UK snow forecast: Glasgow temperature to plummet -4°C this weekend - snow and wind alert in place

The temperature in Glasgow this weekend is set to be colder than originally reported earlier this week.

It will be bitterly cold in Glasgow this weekend with the feels-like dropping to as low as -4°C.

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Additionally, a Met Office weather warning affecting Glasgow is in place and is valid from 12.00am to 6.00pm on Saturday.

“Storm Arwen will bring high winds to most areas during Saturday,” said the Met Office.

“Gusts will widely reach 55 to 65 mph in many coastal areas with the highest gusts in coastal parts of east Scotland, Northern Ireland, Wales, southwest England and northeast England where gusts in excess of 65 mph are expected in some areas.

“Winds will slowly ease from the northwest during the day.”

The purple sections on this chart denote snowfall.

There will be eight weather warnings in place across the UK over the weekend, such is the disruption brought by Storm Arwen.

The conditions were of such a severe nature that the Met Office had to issue a very rare red weather warning for parts of North East England and Scotland on Friday.

Strathclyde weather forecast

This Evening and Tonight:

Any patchy rain or snow will soon clear this evening Then mainly dry but wintry showers across Argyll. Strong northerly winds, coastal and upland gales at first easing later. Cold, icy patches. Minimum temperature 0 °C.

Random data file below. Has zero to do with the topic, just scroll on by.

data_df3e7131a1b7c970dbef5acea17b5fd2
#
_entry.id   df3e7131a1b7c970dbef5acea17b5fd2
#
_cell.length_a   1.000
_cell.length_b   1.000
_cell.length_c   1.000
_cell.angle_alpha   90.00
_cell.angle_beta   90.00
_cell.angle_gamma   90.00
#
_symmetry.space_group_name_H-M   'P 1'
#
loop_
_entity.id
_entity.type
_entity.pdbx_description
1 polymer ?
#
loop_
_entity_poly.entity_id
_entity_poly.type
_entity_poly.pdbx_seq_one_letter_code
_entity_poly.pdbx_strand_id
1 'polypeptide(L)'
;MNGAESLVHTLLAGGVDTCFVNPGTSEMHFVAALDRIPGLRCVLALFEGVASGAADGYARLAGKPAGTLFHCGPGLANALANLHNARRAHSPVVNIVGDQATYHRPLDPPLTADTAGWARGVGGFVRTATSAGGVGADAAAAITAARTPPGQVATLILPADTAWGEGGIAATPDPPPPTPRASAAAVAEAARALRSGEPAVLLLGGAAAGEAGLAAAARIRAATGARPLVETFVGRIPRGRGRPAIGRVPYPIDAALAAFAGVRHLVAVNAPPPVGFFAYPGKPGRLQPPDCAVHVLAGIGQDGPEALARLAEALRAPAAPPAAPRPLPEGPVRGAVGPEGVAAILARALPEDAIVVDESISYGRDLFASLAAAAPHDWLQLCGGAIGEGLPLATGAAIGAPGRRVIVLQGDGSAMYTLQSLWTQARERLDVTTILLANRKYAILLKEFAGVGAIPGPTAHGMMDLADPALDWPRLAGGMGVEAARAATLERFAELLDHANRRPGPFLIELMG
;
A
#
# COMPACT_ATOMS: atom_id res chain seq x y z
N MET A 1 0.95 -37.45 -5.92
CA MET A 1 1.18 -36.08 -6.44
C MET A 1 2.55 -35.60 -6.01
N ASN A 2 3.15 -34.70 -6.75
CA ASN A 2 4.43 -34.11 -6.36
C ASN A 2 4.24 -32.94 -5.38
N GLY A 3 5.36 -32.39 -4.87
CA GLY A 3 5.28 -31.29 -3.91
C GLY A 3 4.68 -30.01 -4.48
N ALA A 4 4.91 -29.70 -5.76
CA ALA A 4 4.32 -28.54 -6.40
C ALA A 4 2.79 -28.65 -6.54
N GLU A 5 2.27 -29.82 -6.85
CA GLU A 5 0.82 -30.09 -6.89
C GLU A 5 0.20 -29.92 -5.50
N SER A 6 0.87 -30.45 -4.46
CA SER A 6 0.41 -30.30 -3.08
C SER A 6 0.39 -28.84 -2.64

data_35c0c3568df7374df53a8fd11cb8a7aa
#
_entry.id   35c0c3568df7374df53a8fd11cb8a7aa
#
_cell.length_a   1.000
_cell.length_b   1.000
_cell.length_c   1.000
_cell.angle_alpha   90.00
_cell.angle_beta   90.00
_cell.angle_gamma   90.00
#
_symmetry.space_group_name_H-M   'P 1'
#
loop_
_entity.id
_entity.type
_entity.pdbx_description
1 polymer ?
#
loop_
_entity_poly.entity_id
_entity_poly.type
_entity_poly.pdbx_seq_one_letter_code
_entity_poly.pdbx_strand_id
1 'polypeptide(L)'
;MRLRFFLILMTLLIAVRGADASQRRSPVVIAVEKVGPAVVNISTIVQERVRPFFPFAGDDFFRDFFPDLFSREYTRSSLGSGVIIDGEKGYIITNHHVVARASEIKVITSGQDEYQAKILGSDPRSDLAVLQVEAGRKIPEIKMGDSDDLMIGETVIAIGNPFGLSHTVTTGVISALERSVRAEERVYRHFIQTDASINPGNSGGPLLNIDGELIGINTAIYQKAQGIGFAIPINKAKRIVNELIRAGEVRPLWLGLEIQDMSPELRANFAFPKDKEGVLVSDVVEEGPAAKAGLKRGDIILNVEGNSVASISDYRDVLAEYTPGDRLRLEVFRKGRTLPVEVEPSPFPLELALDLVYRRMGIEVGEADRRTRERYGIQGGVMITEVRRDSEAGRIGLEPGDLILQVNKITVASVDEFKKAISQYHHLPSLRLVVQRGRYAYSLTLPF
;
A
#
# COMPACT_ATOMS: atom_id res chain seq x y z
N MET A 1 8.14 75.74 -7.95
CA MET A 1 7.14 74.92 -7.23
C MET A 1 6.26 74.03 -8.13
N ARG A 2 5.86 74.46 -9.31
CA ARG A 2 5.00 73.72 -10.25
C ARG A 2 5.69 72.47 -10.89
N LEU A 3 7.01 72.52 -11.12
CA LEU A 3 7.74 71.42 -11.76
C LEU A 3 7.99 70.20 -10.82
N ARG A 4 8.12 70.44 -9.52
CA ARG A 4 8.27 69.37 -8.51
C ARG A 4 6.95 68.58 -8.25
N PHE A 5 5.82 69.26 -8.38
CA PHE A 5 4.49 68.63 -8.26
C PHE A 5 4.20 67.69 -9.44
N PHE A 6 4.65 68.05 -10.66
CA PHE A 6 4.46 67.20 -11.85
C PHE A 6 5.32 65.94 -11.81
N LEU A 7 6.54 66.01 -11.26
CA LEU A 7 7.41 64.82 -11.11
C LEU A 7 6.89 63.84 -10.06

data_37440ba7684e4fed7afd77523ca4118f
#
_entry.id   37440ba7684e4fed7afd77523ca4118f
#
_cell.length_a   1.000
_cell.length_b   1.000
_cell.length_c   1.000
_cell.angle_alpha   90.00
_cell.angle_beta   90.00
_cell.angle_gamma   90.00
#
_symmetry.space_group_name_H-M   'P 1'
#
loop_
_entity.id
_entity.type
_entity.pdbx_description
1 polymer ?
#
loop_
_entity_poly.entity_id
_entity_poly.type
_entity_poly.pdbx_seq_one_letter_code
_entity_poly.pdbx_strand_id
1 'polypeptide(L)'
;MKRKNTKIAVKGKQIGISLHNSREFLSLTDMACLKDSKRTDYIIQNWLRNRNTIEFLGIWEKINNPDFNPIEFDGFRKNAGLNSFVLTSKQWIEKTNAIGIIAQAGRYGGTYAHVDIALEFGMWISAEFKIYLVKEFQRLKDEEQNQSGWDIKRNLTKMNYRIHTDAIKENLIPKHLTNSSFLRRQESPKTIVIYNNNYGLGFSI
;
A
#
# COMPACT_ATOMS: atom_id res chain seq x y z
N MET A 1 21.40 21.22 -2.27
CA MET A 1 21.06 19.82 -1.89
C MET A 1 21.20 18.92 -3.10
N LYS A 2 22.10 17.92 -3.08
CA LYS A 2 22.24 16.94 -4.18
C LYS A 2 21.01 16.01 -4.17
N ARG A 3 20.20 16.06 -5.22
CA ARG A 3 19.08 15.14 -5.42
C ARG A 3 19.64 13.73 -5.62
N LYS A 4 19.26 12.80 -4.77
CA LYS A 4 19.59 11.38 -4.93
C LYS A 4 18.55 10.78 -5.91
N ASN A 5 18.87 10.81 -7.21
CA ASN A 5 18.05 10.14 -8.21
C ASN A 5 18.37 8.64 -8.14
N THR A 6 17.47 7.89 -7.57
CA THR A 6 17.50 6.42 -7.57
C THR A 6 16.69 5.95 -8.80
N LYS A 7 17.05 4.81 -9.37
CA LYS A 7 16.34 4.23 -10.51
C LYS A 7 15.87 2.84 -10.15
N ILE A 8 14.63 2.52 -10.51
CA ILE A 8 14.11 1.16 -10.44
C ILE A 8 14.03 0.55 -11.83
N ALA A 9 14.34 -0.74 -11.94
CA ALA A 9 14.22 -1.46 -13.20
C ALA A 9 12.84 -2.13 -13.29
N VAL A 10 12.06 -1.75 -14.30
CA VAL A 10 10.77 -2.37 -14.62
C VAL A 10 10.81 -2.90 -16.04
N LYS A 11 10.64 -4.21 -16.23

Many places will have a dry, cold and sunny day. A few wintry showers continuing across Argyll. Brisk northerly wind along the west coast. Maximum temperature 4 °C.

Outlook for Sunday to Tuesday:

Dry, cold and sunny on Sunday, but the west coast may turn cloudy. Dry and cold on Monday, chance of some rain on Tuesday.

What Glasgow should expect from yellow wind warning:

  • Injuries and danger to life from flying debris are possible.
  • Some damage to trees, temporary structures and buildings, such as tiles blown from roofs, could happen.
  • Road, rail, air and ferry services may be affected, with longer journey times and cancellations possible.
  • Some roads and bridges may close.
  • Power cuts may occur, with the potential to affect other services, such as mobile phone coverage
  • Injuries and danger to life could occur from large waves and beach material being thrown onto sea fronts, coastal roads and properties.